Garth Fagan is such an astute choreographer, he can (almost) be excused for the inept titles he applies to his dances. Music of the Line/Words in the Shape, given its local premiere during his company’s recent two-week run at the Joyce, lacks the poignancy that suffuses some of his work. But the detached viewpoint of the piece – inspired, perhaps, by the futuristic John Adams music to which it’s set – makes Fagan’s keen sense of composition all the more evident, and gratifying.
In the first part of the dance, Fagan plays a group of four figures against a set of three, creating images of harmonious imbalance typical of Asian art. The dancers are soon sent traveling on horizontal paths, echoing the perpetual-motion aspect of the score, but stopping briefly to do remarkable things such as fling a svelte leg sky-high, then lower it, not with the fluidity its upward sail predicted but by sharply indicated notches. At times, all but one of the dancers form a stilled or slow-motion matrix to offset febrile motion from the odd person out – who promptly rejoins the little society as if he’d never had any divergent adventures.
Somber and haunting, as befits the music, which features a violin singing over disquieting background hum, the second section opens with a trio for two men and a woman in which none of the participants appears to recognize the existence of the others. Alternately they engage in exquisite intertwinings and lifts or stand starkly isolated (though only inches away from one another), gazes numbly fixed on nothingness. After a time, this trio shifts its position from the side to the center of the stage, its anomie persisting despite the changed locale. It’s succeeded by a second threesome and then a third, all perpetuating the atmosphere of remoteness and nonengagement. That every last one of us is alone in the dark is hardly a new idea, but Fagan manages to give it renewed eloquence – not through expressive techniques but by the canny juxtaposition of one pose, one gesture, one movement phrase, one placement in space with another.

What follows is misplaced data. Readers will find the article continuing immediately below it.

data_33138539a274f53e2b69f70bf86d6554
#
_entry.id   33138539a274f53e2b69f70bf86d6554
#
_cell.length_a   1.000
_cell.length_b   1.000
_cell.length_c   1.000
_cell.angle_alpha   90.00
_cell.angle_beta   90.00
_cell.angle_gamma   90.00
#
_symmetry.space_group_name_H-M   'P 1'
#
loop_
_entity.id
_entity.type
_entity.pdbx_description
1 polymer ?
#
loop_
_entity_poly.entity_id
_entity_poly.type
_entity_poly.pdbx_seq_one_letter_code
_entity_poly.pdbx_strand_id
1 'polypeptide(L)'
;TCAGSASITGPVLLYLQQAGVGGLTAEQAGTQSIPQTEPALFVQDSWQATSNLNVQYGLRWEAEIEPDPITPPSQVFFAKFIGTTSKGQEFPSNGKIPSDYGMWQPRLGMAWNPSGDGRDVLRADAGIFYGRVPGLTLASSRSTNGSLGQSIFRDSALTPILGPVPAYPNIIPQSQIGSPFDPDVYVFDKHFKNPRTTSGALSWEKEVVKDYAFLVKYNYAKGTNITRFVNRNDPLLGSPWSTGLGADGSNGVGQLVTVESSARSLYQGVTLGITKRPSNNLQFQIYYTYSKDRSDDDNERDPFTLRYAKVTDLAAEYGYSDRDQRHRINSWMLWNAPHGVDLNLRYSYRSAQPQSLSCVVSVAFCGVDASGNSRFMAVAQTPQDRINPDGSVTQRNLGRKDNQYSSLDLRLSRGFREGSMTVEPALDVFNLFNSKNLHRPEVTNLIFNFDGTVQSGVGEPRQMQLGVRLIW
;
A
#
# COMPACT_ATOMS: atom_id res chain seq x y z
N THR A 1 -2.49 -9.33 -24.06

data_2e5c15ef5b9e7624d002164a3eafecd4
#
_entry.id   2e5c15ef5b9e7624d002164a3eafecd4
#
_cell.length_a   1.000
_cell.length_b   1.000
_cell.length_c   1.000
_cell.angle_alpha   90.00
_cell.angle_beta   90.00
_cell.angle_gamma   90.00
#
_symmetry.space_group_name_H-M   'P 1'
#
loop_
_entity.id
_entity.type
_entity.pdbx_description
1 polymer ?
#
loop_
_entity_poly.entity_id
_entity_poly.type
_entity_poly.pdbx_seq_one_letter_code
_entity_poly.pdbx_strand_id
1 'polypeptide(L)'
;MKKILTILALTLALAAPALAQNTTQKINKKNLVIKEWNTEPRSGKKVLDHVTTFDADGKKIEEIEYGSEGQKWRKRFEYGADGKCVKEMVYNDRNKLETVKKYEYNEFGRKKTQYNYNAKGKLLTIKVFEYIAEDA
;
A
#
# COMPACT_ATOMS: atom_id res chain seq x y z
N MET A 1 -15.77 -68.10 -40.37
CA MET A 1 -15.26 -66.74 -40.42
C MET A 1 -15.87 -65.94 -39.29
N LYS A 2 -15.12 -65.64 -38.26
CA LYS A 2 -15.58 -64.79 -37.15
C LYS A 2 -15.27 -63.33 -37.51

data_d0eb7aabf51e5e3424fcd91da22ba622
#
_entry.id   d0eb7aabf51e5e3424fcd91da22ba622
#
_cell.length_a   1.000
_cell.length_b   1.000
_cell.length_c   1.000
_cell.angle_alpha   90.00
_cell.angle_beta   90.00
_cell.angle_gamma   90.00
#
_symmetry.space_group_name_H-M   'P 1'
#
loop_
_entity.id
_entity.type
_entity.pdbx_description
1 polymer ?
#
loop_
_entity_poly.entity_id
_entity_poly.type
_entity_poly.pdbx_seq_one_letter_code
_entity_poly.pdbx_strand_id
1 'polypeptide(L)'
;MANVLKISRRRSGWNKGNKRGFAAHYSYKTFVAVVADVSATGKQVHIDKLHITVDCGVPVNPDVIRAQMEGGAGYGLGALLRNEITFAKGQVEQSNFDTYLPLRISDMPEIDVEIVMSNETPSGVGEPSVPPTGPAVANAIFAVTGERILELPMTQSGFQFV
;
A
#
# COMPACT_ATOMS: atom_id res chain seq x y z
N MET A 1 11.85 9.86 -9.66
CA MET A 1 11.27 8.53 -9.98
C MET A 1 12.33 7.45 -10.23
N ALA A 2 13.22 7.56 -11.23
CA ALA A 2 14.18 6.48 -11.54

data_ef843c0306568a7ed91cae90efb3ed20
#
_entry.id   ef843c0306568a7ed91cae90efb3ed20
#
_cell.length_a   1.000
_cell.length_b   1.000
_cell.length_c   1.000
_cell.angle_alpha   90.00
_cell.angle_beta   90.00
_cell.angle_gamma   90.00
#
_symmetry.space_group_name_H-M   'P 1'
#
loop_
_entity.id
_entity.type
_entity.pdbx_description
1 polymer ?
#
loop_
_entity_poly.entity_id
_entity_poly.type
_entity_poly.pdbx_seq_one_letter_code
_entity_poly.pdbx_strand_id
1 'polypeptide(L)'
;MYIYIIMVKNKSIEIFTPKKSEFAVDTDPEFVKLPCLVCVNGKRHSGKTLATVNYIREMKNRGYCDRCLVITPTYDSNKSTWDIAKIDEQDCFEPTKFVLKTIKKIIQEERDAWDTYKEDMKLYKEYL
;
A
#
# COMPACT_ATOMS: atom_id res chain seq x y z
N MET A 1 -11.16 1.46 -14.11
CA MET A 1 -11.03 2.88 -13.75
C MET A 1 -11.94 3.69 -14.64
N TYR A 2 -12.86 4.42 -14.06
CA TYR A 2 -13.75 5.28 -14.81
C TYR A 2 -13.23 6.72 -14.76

The piece concludes with an adagio for two couples, one all-male, one all-female, who are glowingly illuminated, while off to the side seven other figures scramble around in busy confusion in the dusk. The dance doesn’t come together with any final significance, but nearly everything in it is wonderfully crafted, fascinating in its tactics and invention, and, as is typical of Fagan’s company, gorgeously performed.